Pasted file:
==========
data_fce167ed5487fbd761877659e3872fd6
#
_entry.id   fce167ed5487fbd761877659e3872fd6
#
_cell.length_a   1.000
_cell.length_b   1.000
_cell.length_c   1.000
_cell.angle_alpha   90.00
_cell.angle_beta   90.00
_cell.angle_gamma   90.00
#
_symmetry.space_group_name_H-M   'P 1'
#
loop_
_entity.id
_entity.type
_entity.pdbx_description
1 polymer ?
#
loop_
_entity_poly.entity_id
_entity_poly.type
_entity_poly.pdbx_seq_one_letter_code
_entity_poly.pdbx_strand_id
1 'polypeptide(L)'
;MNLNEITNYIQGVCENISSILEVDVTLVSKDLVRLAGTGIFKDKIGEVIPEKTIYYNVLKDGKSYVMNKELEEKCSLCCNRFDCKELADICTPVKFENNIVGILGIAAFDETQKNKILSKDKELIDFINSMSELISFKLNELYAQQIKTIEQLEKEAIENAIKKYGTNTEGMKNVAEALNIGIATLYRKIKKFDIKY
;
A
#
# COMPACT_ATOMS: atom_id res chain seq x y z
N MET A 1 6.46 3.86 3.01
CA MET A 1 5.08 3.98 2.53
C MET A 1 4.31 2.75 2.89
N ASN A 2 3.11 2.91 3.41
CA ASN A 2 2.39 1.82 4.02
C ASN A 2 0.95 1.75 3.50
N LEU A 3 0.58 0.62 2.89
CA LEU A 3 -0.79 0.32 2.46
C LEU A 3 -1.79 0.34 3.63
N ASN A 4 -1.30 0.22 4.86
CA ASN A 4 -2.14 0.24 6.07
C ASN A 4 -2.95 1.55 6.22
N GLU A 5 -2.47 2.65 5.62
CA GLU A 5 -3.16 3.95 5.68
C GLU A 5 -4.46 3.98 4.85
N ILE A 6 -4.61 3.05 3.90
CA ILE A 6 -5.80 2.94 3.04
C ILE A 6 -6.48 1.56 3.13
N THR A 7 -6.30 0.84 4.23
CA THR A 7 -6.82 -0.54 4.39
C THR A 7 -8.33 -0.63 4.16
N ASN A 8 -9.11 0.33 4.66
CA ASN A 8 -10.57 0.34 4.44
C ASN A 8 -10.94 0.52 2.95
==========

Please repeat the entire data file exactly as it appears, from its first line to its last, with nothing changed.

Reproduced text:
data_fce167ed5487fbd761877659e3872fd6
#
_entry.id   fce167ed5487fbd761877659e3872fd6
#
_cell.length_a   1.000
_cell.length_b   1.000
_cell.length_c   1.000
_cell.angle_alpha   90.00
_cell.angle_beta   90.00
_cell.angle_gamma   90.00
#
_symmetry.space_group_name_H-M   'P 1'
#
loop_
_entity.id
_entity.type
_entity.pdbx_description
1 polymer ?
#
loop_
_entity_poly.entity_id
_entity_poly.type
_entity_poly.pdbx_seq_one_letter_code
_entity_poly.pdbx_strand_id
1 'polypeptide(L)'
;MNLNEITNYIQGVCENISSILEVDVTLVSKDLVRLAGTGIFKDKIGEVIPEKTIYYNVLKDGKSYVMNKELEEKCSLCCNRFDCKELADICTPVKFENNIVGILGIAAFDETQKNKILSKDKELIDFINSMSELISFKLNELYAQQIKTIEQLEKEAIENAIKKYGTNTEGMKNVAEALNIGIATLYRKIKKFDIKY
;
A
#
# COMPACT_ATOMS: atom_id res chain seq x y z
N MET A 1 6.46 3.86 3.01
CA MET A 1 5.08 3.98 2.53
C MET A 1 4.31 2.75 2.89
N ASN A 2 3.11 2.91 3.41
CA ASN A 2 2.39 1.82 4.02
C ASN A 2 0.95 1.75 3.50
N LEU A 3 0.58 0.62 2.89
CA LEU A 3 -0.79 0.32 2.46
C LEU A 3 -1.79 0.34 3.63
N ASN A 4 -1.30 0.22 4.86
CA ASN A 4 -2.14 0.24 6.07
C ASN A 4 -2.95 1.55 6.22
N GLU A 5 -2.47 2.65 5.62
CA GLU A 5 -3.16 3.95 5.68
C GLU A 5 -4.46 3.98 4.85
N ILE A 6 -4.61 3.05 3.90
CA ILE A 6 -5.80 2.94 3.04
C ILE A 6 -6.48 1.56 3.13
N THR A 7 -6.30 0.84 4.23
CA THR A 7 -6.82 -0.54 4.39
C THR A 7 -8.33 -0.63 4.16
N ASN A 8 -9.11 0.33 4.66
CA ASN A 8 -10.57 0.34 4.44
C ASN A 8 -10.94 0.52 2.95